How to Change a File Extension Batch on a Mac

Written by amy marie
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How to Change a File Extension Batch on a Mac
Macintosh computer (mac background image by haruspex from Fotolia.com)

Surprisingly, Mac OS X does not contain a simple Finder command to change the file extension for a group of files in one step as a batch process. If you only have a few files to rename, doing that one file at a time is not a problem. However, when you have a large number of files to rename, the job becomes quite tedious and you yearn for an easier way. By using Automator, a free application included with Mac OS X, you can create your own automated workflow to batch rename files.

Skill level:
Moderate

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Things you need

  • Mac OS X version 10.6 or higher

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Instructions

  1. 1

    Open the Automator application. You can find Automator in your Applications folder.

  2. 2

    Select "New" from the File menu and choose the "Workflow" template. The Automator workspace opens. The workspace displays a library of Automator actions on the left side and an area to build your workflow on the right.

  3. 3

    Drag the action "Get Selected Finder Items" onto the workflow area at the right side of the workspace.

  4. 4

    Drag the action "Rename Finder Items" onto the workflow area. Automator displays a warning sheet to let you know that this action will change the file names and offers to include a "Copy Finder Items" action in your workflow. You may want to add this action to your workflow for safety when you create it; you can remove it later after you test the workflow. Automator adds a "Copy Finder Items" action and an "Add Date or Time to Finder Item Names" action to your workflow.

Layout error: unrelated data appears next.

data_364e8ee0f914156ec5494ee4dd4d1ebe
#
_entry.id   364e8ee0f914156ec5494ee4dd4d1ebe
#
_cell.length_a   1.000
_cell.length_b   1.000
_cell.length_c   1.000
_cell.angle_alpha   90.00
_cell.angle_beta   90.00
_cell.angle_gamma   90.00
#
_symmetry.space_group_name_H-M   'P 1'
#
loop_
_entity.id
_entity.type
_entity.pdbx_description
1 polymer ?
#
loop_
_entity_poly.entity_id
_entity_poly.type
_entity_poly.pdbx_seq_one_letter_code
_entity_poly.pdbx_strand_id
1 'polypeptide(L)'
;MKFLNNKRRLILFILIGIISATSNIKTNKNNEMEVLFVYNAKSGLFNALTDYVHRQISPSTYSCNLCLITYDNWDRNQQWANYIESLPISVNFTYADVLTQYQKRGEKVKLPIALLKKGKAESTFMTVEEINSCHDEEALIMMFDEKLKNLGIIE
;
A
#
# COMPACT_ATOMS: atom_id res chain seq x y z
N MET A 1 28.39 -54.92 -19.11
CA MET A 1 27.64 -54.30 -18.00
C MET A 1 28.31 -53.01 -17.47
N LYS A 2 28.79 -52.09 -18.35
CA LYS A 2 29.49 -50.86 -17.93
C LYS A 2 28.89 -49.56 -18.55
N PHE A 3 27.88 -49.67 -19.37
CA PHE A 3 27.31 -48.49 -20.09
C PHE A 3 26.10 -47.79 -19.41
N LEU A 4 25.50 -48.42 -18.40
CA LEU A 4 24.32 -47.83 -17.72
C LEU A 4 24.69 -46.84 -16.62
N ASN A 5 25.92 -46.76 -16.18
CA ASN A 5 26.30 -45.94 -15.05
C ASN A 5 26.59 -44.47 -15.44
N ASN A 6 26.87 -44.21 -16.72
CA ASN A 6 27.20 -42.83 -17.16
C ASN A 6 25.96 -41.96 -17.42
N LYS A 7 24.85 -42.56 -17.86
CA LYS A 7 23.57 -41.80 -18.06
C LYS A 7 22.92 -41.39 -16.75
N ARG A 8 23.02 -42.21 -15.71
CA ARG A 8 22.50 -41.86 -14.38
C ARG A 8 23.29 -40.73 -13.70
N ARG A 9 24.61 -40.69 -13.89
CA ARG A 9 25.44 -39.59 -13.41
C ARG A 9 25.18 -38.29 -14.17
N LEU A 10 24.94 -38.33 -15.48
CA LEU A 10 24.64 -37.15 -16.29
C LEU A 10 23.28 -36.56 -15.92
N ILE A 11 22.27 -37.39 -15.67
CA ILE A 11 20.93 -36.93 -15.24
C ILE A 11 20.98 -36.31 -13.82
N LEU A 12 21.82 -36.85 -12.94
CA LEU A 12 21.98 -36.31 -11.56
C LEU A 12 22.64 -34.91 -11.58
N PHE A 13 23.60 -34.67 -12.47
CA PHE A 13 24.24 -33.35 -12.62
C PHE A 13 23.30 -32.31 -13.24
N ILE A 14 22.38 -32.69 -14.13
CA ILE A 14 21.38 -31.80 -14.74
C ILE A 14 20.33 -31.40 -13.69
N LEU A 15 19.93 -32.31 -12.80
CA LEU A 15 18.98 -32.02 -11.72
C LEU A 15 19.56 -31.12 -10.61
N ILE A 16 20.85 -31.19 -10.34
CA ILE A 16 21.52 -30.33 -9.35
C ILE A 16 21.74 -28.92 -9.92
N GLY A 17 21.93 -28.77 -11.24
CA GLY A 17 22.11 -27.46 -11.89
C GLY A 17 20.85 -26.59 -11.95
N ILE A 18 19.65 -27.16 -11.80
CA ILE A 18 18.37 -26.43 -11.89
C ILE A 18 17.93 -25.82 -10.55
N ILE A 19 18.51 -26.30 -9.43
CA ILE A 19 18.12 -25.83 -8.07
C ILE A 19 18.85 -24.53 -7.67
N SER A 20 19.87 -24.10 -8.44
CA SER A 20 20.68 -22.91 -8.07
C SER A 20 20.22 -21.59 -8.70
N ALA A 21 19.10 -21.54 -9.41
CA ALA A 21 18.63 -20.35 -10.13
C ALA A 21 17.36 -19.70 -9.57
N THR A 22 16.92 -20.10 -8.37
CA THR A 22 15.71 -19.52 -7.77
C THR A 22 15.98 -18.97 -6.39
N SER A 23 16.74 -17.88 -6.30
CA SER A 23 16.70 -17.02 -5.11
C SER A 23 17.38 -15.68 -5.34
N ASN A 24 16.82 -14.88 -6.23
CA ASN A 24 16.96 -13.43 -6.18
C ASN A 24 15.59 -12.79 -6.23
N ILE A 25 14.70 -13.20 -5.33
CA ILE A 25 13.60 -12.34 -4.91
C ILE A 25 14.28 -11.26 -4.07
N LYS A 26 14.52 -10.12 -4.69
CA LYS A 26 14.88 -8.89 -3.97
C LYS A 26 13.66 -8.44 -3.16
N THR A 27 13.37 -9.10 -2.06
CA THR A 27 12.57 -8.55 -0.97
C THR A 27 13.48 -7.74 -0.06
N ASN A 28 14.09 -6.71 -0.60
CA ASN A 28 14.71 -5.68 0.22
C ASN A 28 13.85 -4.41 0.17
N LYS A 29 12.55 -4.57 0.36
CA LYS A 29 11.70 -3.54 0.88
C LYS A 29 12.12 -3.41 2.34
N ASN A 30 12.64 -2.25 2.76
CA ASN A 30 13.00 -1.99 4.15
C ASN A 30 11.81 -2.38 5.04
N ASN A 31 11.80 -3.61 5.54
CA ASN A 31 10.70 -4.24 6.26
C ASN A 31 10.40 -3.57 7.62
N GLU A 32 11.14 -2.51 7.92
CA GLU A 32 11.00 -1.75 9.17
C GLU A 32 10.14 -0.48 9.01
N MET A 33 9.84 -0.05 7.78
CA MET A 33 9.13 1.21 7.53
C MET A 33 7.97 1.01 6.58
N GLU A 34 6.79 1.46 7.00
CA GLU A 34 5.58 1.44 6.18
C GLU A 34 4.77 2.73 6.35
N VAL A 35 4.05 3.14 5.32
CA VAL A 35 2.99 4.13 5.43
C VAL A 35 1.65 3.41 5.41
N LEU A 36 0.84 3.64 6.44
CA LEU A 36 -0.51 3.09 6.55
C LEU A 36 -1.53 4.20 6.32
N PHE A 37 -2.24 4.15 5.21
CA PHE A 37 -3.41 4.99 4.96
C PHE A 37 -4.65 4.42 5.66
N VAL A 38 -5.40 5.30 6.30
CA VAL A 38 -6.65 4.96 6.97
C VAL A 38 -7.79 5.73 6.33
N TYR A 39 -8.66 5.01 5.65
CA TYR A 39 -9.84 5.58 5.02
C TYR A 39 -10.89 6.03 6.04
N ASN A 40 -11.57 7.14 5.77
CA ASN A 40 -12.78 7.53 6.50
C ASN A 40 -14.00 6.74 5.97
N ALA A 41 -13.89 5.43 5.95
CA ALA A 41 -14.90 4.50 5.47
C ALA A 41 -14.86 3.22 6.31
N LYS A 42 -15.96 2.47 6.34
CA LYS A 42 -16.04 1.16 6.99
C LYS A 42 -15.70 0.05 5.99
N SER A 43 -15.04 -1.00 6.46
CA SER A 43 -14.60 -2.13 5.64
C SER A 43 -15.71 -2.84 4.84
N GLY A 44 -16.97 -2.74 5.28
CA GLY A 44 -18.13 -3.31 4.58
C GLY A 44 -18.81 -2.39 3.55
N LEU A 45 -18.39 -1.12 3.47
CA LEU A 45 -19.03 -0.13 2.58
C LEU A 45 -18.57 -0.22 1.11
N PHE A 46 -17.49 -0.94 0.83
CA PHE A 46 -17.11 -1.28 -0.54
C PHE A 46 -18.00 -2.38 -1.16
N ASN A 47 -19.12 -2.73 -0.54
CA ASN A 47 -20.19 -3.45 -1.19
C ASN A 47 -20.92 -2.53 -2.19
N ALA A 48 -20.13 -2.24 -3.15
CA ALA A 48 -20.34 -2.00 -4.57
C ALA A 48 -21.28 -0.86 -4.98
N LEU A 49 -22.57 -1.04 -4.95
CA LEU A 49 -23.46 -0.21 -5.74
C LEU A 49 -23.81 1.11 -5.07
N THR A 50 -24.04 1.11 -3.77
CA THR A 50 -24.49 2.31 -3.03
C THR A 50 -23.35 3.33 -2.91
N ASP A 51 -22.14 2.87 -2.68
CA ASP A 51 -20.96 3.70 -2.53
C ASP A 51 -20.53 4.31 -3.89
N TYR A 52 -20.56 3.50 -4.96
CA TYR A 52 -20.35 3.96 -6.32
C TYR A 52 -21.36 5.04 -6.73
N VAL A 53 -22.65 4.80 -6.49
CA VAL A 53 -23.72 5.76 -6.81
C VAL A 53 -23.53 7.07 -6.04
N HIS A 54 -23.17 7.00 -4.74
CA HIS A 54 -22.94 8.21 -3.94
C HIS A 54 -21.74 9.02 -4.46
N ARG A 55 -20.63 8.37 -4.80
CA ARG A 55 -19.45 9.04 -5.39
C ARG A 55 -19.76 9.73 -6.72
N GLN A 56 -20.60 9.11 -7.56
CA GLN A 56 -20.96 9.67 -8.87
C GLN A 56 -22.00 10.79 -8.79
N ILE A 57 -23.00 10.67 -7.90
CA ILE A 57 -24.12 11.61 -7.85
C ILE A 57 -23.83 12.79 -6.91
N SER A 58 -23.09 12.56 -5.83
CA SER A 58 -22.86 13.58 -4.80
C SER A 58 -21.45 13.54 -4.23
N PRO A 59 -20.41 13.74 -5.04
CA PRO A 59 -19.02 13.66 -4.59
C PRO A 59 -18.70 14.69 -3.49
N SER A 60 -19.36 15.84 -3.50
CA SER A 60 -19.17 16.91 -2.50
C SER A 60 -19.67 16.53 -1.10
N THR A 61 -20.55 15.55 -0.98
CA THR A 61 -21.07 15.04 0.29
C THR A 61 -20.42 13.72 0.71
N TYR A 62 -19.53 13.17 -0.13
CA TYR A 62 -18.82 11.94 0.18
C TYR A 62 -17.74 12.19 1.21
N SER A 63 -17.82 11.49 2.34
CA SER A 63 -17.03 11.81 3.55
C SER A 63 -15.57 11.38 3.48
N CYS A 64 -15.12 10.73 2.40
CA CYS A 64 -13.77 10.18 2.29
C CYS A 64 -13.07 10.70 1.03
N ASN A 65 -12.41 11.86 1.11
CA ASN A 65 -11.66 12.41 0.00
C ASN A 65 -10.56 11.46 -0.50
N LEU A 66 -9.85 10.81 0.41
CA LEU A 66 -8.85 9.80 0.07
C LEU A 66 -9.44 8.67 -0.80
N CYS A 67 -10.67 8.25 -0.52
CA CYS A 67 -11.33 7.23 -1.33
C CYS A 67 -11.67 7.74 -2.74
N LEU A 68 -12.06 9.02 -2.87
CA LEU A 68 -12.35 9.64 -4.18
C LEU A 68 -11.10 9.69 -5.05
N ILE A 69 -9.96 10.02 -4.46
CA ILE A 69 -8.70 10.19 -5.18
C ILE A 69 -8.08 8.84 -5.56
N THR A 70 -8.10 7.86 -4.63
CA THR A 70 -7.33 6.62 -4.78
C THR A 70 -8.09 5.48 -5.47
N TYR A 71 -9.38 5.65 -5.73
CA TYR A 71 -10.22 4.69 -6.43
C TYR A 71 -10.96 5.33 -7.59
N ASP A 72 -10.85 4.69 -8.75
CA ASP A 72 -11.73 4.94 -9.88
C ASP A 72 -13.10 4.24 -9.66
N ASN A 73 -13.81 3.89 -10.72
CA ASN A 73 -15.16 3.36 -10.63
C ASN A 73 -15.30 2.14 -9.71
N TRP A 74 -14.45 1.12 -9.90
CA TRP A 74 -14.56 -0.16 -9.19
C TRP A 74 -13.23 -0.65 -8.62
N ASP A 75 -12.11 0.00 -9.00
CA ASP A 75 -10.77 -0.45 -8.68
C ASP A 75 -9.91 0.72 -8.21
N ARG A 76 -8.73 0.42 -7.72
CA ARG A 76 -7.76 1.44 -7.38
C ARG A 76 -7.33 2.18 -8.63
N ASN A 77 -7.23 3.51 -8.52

5. 5

    Choose "Replace Text" in the pop-up menu at the top of the "Add Date or Time to Finder Item Names" action. The action name changes to "Replace Text in Finder Item Names."

  6. 6

    Fill in the text replacement parameters. In the box labelled "Find," type in the current file extension. In the pop-up next to it, select "extension only." In the box labelled "Replace," type in the new file extension.

  7. 7

    Select "Save" from the File menu and assign a name to your workflow.

  8. 8

    Test your workflow. Select the files you want to change and then click "Run" in the toolbar. The file names change according to your specifications.

Tips and warnings

  • Save your workflow as an application if you want to run it by double-clicking it, rather than running it from Automator.
  • If including a "Copy Finder Items" action in your workflow causes it to rename the files improperly, simply delete that action from the workflow.

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